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Thread: Olight MCC identification

  1. #1
    Enlightened Wonder's Avatar
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    Default Olight MCC identification

    How to identify Olight MCC's. MCC Gen1, MCC Gen 2, MCC 1A, MCC 1AL should be cross compatible.
    The new Smart MCC aka MCC 1A/1.5A/2A should be the same but others including myself have seen some odd behavior with them. Green charging complete LED while still charging leading to incomplete charging if the light is removed. Checking cell voltage once LED goes green shows voltage of 4.12 volts. If you put the light back on the charger you get a green LED. If you had left the light on the charger in the first place for about 1 hour longer then checked the cell voltage you would find the cell at about 4.17 volts. See S2R II on the charger below. Note the green complete LED even though the USB DMM shows the light is still charging. Intermittent no charge or super slow to charge. LED will be red so you think its charging. Turning on the light while on the charger will get the charger charging. On top of the above the Smart MCC and M2R Pro can have poor connection problems causing slow charging that is related to how the tail cap is made on the M2R Pro. Olight must know about this by now. What is the fix? Stay tuned. The S10R III and S30R III shipped with the MICRO-DOK III not the MCC Gen 1.





    Last edited by Wonder; 11-14-2019 at 11:47 PM.

  2. #2

    Default Re: Olight MCC identification

    New guy here... I ordered a New Red Mcc1/1.5/2 charger and it exhibits the same behavior as you are stating. Place on light shows green even though it needs charged, and a usb meter shows the light is drawing current even though the the led on charger is green. Something is not right... Called olight and they sent me a replacement but it does the same thing.

  3. #3

    Default Re: Olight MCC identification

    I wonder if it could be a somehow unaccounted for voltage induced by the magnet in the system. Maybe they switched vendors and are getting more powerful magnets than the original specs accounted for in the circuitry.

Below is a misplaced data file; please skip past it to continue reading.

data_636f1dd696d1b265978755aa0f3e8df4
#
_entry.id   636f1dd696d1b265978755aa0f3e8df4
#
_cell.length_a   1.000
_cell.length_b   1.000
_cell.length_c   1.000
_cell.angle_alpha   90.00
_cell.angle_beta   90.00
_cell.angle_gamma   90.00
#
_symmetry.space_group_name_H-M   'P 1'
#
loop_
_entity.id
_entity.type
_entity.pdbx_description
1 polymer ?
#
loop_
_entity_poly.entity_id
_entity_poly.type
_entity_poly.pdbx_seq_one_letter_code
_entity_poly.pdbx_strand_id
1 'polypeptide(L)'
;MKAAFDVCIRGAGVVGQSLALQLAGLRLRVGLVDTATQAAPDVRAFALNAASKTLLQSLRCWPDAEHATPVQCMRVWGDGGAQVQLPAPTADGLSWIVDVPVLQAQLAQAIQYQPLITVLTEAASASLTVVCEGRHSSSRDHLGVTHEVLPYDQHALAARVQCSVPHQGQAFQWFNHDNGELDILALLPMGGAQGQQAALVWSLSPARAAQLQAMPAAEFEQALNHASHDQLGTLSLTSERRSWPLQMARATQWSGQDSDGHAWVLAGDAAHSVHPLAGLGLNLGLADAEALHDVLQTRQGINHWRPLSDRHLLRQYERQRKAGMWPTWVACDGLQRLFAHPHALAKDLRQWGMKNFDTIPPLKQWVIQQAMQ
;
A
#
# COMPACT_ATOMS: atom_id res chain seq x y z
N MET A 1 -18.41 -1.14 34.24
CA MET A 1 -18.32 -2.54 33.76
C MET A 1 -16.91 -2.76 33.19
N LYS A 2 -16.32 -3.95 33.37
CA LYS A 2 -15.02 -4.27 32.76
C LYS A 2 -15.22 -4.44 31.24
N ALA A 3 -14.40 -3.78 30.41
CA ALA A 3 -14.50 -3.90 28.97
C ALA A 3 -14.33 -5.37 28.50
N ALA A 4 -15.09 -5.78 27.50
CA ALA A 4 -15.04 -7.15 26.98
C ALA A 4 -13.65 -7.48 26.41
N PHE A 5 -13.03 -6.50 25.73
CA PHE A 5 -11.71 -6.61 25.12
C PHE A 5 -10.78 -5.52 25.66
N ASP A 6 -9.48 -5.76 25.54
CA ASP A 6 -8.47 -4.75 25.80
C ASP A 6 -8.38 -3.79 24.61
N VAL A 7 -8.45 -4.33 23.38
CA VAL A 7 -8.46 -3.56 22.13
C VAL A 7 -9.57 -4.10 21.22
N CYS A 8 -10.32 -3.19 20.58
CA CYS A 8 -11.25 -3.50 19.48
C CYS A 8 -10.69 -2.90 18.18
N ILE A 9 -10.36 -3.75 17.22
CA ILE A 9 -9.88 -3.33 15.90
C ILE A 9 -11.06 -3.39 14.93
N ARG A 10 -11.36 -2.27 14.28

4. #4
    Enlightened Wonder's Avatar
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    Default Re: Olight MCC identification

    Quote Originally Posted by Bhaasie View Post
    New guy here... I ordered a New Red Mcc1/1.5/2 charger and it exhibits the same behavior as you are stating. Place on light shows green even though it needs charged, and a usb meter shows the light is drawing current even though the the led on charger is green. Something is not right... Called olight and they sent me a replacement but it does the same thing.
    I think its by design. Olight figures if the voltage is 4.1 volts or higher the light is charged so they display a green charge complete LED. 4.1 volts is about 90% charged. The charger will top off a battery if left on the charger when you get a green light.
    I would guess Olight is trying to extend battery life and only charging to 90% should double battery life. This makes some sense but will sure cause confusion because Olight does not explain their philosophy behind the design of this charger.

  5. #5

    Default Re: Olight MCC identification

    Interesting, I've wondered how many different chargers there were. You need a red one!

    If any charger doesn't reach 4.2V or doesn't put out 4.2V with no load, it is defective. No exceptions.

    A charger first runs in Constant Current mode, it adjusts its output voltage (under 4.2V) to produce the desired current.

    Then when it hits 4.2V output it goes into Constant Voltage mode. It stays at 4.2V and the current gets lower and lower as the cell charges.

    When the green LED comes on (or a charger says "full"), all it means is the charging current has dropped below a certain threshold. 50 mA might be a typical value.

    A cell is never "fully charged." If left connected to a 4.2V supply (which is not a problem) the green-LED current will drop from 50 mA to 40 to 10 or 5 to whatever the leakage current for the cell is. Turning green or saying "full" is a judgement call, when is it full enough?

    And note that spending time pumping less than 50 mA (my example again) into the cell yields very little charging, very little extra runtime. Running 1 or 2 amps into a cell is doing good. 50 mA dropping to 10 mA over an hour of charging time isn't much energy. (30 mAh)

    Do note that many people don't recommend charging all the way to 4.2V as it reduces battery life. 4.2V isn't magic, it's just a compromise between capacity and lifetime. You can charge to 4.25V and get more capacity, but much shorter life.

    So, if your charger really gets to 4.2V when green, you can stop charging. Or leave it connected 24/7, the cell won't mind.

    Now, how to tell the difference between a Micro-Dok I and II?
    Last edited by DoctorMemory; 03-14-2020 at 06:29 AM.

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